One of the best times I had during my recent trip to France was searching for a corkscrew in Avignon. We had just spent a fantastic day in a wine cave in Chateauneuf du Pape and bought a bottle of 2006 Clos Saint Jean (75% Grenache, 15% Syrah, 4% Mourvedre, 3% Cinsault, 2% Vaccarese and 1% Muscardin) that we were ready to enjoy with our dinner that night.
Using my best broken French, I asked a kind gentleman at the local tabac how to say corkscrew in French. To which he replied: tire-bouchon which literally means to tear the cork.
With this new information we were on our way to the nearest supermarket to pick up some items for a quiet dinner back at the hotel that night and started our search for the tire-bouchon. We tried a drug store, a convenience store and a supermarket. Making our way through the store, we found the sign for tire-bouchon but there were none left. What, no wine openers in France?
We found a wine shop and thought they could help us but they didn’t open for another half hour and they certainly weren’t going to open up early for us tourists. We made one last attempt at a local produce stand and they offered to open the bottle for us if we brought it back and made a purchase.
So a bit disappointed and tired, we headed back to the hotel. On the way back, all I could do was picture all of the different corkscrews I had just sitting there 6,000 miles away. This got me thinking, how did I get so many corkscrews and which would I choose to open my Chateauneuf if I were home right now…
I have tried just about all kinds of corkscrews and spent all sorts of money. While it was not my intent to start a collection of these things, I now find that most of these devices are gathering dust while the simplest and cheapest is used most. You don’t have to spend a lot of money on a wine opener.
Portable, easy to use and cost effective
My preferred wine opener is the waiter’s friend. The waiter’s friend has quite a few things going for it. First, it is small, easy to use and fits in your pocket. You can use the small blade to cut the foil from the bottle before opening. Flip out the corkscrew and insert it into the cork. Brace the fulcrum against the lip of the bottle, and pull the cork out in a smooth motion. Simple. Easy.
Another cost effective and easy to use option is the “little man” sometimes called the ballerina or de Gaulle wine opener. This is because the corkscrew resembles a head and dual arms on either side. It is said that the corkscrew was given the de Gaulle name due to the fact that Charles de Gaulle often raised his arms when making his speeches much like the arms function on the opener. This opener is my second favorite and is used by inserting the screw and twisting the top until the arms raise up, then you push the dual arms down which pulls the cork out of the bottle.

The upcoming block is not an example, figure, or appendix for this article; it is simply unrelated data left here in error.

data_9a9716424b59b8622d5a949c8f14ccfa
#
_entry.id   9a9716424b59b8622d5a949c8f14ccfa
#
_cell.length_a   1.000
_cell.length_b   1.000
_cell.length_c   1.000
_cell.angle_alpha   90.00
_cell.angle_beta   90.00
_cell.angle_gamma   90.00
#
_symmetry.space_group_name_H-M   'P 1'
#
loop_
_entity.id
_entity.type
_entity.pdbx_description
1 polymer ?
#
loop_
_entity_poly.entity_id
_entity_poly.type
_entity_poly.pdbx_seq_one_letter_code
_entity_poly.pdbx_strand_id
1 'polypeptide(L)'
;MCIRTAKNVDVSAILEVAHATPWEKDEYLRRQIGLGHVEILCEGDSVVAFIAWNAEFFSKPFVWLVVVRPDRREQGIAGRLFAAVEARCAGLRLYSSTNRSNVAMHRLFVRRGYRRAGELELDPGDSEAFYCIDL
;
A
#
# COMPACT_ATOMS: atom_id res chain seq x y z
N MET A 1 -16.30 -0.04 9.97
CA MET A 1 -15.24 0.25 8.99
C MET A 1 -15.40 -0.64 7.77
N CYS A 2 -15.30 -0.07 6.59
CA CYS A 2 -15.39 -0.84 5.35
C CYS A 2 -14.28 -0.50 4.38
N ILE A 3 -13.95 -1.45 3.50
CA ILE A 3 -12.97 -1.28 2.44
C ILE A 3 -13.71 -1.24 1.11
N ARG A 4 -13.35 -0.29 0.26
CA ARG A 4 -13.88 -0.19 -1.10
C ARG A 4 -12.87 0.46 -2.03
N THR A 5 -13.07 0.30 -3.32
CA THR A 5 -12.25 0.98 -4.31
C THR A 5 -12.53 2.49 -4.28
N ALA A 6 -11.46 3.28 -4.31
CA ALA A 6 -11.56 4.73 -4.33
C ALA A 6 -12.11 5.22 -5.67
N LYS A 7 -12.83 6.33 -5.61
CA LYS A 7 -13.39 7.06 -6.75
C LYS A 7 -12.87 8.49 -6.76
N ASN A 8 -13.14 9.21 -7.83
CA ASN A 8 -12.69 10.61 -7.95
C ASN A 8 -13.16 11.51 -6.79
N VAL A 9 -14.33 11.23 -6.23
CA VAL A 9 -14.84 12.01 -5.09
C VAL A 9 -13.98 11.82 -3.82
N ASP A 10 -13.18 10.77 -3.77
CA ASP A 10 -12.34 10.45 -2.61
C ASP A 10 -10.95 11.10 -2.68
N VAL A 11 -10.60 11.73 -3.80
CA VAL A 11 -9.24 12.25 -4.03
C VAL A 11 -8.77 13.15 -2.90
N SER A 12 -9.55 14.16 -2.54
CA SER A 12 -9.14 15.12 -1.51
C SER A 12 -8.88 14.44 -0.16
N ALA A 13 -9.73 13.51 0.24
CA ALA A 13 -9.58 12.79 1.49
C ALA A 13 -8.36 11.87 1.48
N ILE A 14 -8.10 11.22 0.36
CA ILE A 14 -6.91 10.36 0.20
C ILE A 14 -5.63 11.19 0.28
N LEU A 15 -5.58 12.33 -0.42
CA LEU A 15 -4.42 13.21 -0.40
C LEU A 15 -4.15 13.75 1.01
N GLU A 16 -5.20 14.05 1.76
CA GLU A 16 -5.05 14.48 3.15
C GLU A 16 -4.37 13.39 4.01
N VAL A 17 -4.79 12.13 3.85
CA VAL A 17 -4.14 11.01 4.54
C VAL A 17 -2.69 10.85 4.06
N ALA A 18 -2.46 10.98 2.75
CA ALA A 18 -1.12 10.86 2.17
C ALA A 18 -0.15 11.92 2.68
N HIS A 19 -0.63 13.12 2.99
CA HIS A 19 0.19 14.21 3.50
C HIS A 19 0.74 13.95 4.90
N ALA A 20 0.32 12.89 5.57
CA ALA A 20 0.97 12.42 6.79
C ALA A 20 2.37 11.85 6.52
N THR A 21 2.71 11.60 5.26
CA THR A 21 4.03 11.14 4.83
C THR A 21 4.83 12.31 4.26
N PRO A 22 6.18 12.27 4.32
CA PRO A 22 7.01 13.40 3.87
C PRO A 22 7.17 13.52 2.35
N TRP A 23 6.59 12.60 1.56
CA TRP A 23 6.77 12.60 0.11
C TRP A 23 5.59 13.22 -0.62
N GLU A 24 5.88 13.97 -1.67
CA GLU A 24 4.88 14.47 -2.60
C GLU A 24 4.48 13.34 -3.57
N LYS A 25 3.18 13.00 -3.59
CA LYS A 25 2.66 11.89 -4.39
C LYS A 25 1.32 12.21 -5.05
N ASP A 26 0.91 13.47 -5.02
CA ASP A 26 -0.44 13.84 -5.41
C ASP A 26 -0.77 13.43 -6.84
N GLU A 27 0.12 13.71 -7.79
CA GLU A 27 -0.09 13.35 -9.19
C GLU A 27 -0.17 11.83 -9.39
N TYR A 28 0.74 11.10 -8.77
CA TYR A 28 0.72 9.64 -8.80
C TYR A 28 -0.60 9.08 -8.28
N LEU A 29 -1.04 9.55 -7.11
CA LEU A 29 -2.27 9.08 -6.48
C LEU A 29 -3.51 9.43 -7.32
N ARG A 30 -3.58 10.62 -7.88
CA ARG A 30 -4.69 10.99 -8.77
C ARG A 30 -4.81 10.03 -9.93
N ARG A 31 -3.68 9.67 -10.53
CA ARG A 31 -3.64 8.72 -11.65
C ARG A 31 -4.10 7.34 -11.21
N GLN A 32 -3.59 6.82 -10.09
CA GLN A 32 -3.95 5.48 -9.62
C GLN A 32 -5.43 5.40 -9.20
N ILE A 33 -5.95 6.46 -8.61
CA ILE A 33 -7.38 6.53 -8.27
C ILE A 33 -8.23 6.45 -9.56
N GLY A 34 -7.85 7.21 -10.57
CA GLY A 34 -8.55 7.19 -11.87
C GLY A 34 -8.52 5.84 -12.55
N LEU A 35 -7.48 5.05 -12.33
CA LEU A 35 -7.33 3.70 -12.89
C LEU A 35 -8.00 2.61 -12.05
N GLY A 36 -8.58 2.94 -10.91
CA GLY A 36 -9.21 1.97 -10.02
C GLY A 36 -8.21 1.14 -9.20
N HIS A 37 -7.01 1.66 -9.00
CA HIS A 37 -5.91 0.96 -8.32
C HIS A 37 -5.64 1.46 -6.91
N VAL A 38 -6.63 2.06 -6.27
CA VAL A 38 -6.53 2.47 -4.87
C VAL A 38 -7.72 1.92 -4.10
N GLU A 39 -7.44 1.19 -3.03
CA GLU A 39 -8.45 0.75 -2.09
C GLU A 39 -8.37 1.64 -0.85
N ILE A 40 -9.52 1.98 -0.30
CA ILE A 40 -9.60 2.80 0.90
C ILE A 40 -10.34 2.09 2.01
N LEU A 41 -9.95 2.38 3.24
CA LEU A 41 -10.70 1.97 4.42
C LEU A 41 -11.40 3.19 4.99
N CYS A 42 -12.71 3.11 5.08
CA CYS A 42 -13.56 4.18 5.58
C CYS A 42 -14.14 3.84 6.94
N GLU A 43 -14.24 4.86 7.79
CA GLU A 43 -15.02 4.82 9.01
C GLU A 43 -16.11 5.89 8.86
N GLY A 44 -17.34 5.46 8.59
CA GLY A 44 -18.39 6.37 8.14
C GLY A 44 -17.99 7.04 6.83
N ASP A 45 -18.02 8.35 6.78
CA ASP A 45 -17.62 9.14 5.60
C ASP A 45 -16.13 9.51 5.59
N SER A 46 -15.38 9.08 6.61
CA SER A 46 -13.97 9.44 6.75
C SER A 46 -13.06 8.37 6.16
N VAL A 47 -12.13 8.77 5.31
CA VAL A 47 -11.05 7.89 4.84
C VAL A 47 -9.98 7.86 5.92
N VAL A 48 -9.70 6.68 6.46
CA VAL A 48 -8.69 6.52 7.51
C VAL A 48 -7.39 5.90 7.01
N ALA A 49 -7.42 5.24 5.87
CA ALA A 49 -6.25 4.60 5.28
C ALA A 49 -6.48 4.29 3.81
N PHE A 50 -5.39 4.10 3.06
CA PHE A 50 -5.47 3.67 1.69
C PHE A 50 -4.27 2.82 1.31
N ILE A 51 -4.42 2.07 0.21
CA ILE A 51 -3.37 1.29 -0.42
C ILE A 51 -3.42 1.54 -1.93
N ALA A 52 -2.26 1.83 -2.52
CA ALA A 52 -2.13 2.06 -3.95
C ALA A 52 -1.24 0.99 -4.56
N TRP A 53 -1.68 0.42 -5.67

More expensive but still useful
A less portable option is the Screwpull. This has a plastic piece that fits over the top of the bottle with the corkscrew in the middle. The plastic structure holds things still, so as you rotate the corkscrew the cork slowly comes out of the bottle.
There is also a Screwpull Lever (sort of resembles a rabbit) which can easily be confused with the Screwpull, but is much more expensive. This type of corkscrew clamps onto the bottle, and removes the cork with the single pull of a lever. It is a very easy device to use, but normally not worth the price for the occasional wine bottle, unless you frequently open a large number of bottles at once.
Other tools out there
There are several types of less useful corkscrews out there. One typical kind is a two-prong corkscrew that doesn’t actually have a screw, but instead has two blades sticking out of it (sometimes called the ‘Ah So’). The idea is that the two prongs get inserted along the sides of the cork in the bottle and then it twisted to pull the cork out. The advantage of this style is that there is nothing puncturing the cork, so if the wine is older and the cork is brittle, this device may work. Keep in mind though that the Ah So is much more likely to push the cork further into the bottle than get it out.
Other tools that may not work as well are corkscrews where the screw itself is too short or the thickness of the screw is too fat. These screws are more likely to break the cork than extract it. If it is too short, you end up only applying pressure to one end of the cork, which will therefore come out, leaving the other side of the cork in the bottle. If the corkscrew is too fat it will cause more damage as you try to screw it in, making it more likely the cork will split or break. If the screw takes up more space than the amount the cork can compress, that extra cork is going to have to go somewhere, and it will go exactly where you don’t want it…in your wine.
If you want to impress your friends or give a nice gift, you can buy a gorgeous filigreed wine opener from France but you can avoid breaking the cork and breaking the bank with some of the other models out there. We finally did enjoy that bottle of wine in France but only after the hotel kindly offered to open it for free. The most cost effective tire-bouchon I have found yet!